Jan Peterson has written extensively about Vancouver Island, including Harbour City: Nanaimo in Transition, 1886—1920. It completes her trilogy that began with Black Diamond City: Nanaimo—The Victorian Era and Hub City: Nanaimo. Black Diamond City chronicles the evolution of Nanaimo from original Native settlements to coal-company town to a diversified Victorian-era community. Peterson used original diaries, journals, letters, logs, and reports to describe incidents within Native, British, and Chinese communities. Hub City Nainamo recalls the creation of the E&N Railway in 1886, the mining disaster of 1887 and the prominence of coal baron James Dunsmuir. The third volume covers the Roaring Twenties and the Depression years when Nanaimo provided employment to hundreds of people by building the South Fork Dam which still supplies water for the city nearly a century afterwards. While overcoming two major fires and the demise of its coal industry, Nanaimo increasingly relied on forestry and transportation.

Kilts on the Coast (2012) reveals how Scottish settlers shaped Vancouver Island. Peterson examines the events and people who sparked settlement and growth in BC’s first Crown colony and delves deep into the roots of the Island’s Scottish presence. From founding father James Douglas and other HBC men to the stalwart miners from the Orkney Islands who came over to work the coal mines to independent farmers struggling to clear the land, the Scots have left an indelible mark on Vancouver Island and the province as a whole.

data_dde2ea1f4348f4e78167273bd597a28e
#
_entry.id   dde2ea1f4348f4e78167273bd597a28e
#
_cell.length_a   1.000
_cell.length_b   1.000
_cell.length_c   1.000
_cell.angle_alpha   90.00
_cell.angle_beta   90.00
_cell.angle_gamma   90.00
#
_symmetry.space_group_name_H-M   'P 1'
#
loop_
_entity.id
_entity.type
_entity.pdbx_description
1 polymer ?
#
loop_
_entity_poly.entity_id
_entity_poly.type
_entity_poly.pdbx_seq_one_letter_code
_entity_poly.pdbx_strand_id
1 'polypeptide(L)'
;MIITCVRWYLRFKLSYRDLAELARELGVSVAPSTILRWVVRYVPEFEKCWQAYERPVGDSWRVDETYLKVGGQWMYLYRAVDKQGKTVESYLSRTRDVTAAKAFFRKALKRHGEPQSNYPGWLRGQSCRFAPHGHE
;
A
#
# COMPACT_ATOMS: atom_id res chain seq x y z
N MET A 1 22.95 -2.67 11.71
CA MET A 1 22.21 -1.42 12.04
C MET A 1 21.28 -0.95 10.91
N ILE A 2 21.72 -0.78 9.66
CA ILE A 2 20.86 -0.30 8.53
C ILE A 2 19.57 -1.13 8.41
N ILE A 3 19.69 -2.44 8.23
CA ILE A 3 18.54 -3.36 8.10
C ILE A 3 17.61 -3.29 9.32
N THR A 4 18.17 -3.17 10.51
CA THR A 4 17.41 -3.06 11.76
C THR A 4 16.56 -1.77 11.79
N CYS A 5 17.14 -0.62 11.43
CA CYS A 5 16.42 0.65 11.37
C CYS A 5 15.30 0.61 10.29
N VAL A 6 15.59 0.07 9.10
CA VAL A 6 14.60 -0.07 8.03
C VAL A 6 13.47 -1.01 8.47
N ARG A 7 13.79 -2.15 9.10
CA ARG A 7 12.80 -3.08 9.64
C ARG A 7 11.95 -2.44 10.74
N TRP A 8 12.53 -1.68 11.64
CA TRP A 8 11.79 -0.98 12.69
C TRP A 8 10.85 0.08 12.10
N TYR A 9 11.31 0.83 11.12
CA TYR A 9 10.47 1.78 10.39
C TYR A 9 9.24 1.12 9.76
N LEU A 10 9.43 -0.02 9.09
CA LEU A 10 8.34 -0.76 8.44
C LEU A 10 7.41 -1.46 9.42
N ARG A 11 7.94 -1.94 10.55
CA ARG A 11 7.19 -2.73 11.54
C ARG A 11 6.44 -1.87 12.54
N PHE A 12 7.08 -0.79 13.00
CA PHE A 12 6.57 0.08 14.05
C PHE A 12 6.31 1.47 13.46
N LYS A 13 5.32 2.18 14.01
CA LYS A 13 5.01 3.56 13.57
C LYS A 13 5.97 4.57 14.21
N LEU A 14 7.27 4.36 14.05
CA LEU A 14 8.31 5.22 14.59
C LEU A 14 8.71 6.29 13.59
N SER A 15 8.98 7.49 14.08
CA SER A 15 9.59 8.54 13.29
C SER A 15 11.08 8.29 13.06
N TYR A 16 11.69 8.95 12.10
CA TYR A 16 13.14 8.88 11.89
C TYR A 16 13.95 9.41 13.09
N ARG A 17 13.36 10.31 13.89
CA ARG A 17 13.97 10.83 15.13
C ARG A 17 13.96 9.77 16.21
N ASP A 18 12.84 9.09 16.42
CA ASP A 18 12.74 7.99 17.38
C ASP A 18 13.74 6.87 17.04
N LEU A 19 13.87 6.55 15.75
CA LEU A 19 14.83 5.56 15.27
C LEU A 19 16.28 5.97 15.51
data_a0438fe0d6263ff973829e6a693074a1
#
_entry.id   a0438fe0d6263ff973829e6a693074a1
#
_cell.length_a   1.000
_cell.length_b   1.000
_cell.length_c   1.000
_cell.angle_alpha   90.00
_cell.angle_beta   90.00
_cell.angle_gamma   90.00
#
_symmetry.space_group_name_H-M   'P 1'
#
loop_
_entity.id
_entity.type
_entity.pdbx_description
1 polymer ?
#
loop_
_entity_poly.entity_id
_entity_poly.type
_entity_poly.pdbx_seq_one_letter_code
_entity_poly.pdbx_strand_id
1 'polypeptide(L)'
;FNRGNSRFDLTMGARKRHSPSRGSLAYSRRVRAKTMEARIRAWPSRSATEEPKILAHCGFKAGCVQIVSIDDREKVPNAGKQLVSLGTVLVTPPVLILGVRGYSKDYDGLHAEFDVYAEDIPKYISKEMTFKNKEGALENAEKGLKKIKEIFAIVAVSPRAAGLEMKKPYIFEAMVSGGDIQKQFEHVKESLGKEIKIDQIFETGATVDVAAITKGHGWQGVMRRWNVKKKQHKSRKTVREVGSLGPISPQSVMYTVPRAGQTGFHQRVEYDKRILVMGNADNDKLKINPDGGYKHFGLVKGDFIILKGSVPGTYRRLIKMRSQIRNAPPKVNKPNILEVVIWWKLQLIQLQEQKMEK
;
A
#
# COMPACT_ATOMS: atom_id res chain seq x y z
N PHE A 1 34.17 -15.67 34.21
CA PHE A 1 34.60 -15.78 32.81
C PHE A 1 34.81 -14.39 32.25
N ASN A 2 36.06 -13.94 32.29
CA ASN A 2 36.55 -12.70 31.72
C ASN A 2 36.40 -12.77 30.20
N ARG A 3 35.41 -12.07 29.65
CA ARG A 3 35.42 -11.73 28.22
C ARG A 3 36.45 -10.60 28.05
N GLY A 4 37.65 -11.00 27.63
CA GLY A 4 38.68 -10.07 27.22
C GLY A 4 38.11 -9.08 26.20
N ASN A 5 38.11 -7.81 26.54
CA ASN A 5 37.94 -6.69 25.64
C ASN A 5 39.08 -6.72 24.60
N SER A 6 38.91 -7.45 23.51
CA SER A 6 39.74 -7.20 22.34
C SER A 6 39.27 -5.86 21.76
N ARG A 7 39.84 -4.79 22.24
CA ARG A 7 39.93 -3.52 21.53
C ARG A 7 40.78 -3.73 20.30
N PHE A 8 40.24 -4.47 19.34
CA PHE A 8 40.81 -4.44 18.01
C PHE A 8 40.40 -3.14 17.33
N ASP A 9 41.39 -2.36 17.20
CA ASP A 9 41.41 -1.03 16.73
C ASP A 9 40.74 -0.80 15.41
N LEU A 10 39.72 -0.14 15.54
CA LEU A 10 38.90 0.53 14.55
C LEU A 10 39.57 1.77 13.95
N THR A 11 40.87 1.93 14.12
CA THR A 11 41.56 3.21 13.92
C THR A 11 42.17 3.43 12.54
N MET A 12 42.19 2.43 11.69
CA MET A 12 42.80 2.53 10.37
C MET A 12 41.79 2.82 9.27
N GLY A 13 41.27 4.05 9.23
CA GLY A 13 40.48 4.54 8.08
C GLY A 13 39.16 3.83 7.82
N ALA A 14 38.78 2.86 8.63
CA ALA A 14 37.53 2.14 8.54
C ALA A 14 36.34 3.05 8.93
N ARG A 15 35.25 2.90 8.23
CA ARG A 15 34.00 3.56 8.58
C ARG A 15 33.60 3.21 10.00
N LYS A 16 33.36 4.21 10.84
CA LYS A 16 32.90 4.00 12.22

Born in Scotland in March 5, 1937, Jan Peterson immigrated to Kingston, Ontario in 1957, moving to Vancouver in 1965 and onto Port Alberni in 1972. As an artist she has had numerous exhibits and founded the Rollin Art Centre. She served on the BC Arts Board (1979-81) and is a lifetime member of the Alberni Valley Community Arts Council. Peterson is the author of Cathedral Grove: MacMillan Park and a series on Alberni and Port Alberni. Formerly a reporter for the Alberni Valley Times and a winner of a Jack Wasserman Award for investigative journalism on social and environmental affairs, Peterson received Certificates of Honour from the B.C. Historical Federation in 1997 and 1999.



The Albernis, 1860-1922. Oolichan Books, 1992
Twin Cities: Alberni-Port Alberni. Oolichan Books, 1994
Cathedral Grove: MacMillan Park. Oolichan Books, 1996
Journeys down the Alberni Canal to Barkley Sound. Oolichan Books, 1999.
Black Diamond City: Nanaimo — The Victorian Era (Heritage House, 2002)
Hub City Nanaimo 1886-1920 (Heritage House, 2003)
Harbour City: Nanaimo in Transition, 1886—1920 (Heritage, 2006). 1-894974-20-4. $19.95
Kilts on the Coast (Heritage 2012)
Port Alberni: More Than Just a Mill Town (Heritage House 2014) $19.95 9781927527689
Nanaimo’s First Mayor (Heritage House, 2017. $19.95. 9781772031829


One Response to “#197 Jan Peterson”

  1. Great book, great review – Congratulations Jan. Your books have done so much to ensure that the history of Nanaimo is available for us all to read and appreciate. Daphne